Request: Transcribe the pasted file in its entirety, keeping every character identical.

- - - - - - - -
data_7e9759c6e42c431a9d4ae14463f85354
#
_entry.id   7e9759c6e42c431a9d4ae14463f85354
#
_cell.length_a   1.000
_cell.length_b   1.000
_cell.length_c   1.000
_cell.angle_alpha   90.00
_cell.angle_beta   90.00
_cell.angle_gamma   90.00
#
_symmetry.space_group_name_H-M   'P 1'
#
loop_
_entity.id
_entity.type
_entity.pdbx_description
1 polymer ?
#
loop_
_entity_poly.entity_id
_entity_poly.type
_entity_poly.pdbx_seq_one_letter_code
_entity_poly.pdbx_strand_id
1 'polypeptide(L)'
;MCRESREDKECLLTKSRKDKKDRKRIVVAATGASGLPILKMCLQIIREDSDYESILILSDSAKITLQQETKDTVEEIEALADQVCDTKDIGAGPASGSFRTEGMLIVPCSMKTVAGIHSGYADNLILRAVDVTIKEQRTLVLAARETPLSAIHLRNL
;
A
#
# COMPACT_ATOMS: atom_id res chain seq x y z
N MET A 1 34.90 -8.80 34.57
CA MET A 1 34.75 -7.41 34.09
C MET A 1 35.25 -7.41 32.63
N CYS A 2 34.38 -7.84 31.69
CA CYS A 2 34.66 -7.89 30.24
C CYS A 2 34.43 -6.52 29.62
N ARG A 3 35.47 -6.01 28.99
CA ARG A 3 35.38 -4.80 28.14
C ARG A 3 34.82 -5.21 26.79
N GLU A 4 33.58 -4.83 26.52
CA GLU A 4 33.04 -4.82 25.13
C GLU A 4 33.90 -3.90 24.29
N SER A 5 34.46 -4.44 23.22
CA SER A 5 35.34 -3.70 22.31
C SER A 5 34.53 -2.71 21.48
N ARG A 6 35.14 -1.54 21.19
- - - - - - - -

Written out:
data_7e9759c6e42c431a9d4ae14463f85354
#
_entry.id   7e9759c6e42c431a9d4ae14463f85354
#
_cell.length_a   1.000
_cell.length_b   1.000
_cell.length_c   1.000
_cell.angle_alpha   90.00
_cell.angle_beta   90.00
_cell.angle_gamma   90.00
#
_symmetry.space_group_name_H-M   'P 1'
#
loop_
_entity.id
_entity.type
_entity.pdbx_description
1 polymer ?
#
loop_
_entity_poly.entity_id
_entity_poly.type
_entity_poly.pdbx_seq_one_letter_code
_entity_poly.pdbx_strand_id
1 'polypeptide(L)'
;MCRESREDKECLLTKSRKDKKDRKRIVVAATGASGLPILKMCLQIIREDSDYESILILSDSAKITLQQETKDTVEEIEALADQVCDTKDIGAGPASGSFRTEGMLIVPCSMKTVAGIHSGYADNLILRAVDVTIKEQRTLVLAARETPLSAIHLRNL
;
A
#
# COMPACT_ATOMS: atom_id res chain seq x y z
N MET A 1 34.90 -8.80 34.57
CA MET A 1 34.75 -7.41 34.09
C MET A 1 35.25 -7.41 32.63
N CYS A 2 34.38 -7.84 31.69
CA CYS A 2 34.66 -7.89 30.24
C CYS A 2 34.43 -6.52 29.62
N ARG A 3 35.47 -6.01 28.99
CA ARG A 3 35.38 -4.80 28.14
C ARG A 3 34.82 -5.21 26.79
N GLU A 4 33.58 -4.83 26.52
CA GLU A 4 33.04 -4.82 25.13
C GLU A 4 33.90 -3.90 24.29
N SER A 5 34.46 -4.44 23.22
CA SER A 5 35.34 -3.70 22.31
C SER A 5 34.53 -2.71 21.48
N ARG A 6 35.14 -1.54 21.19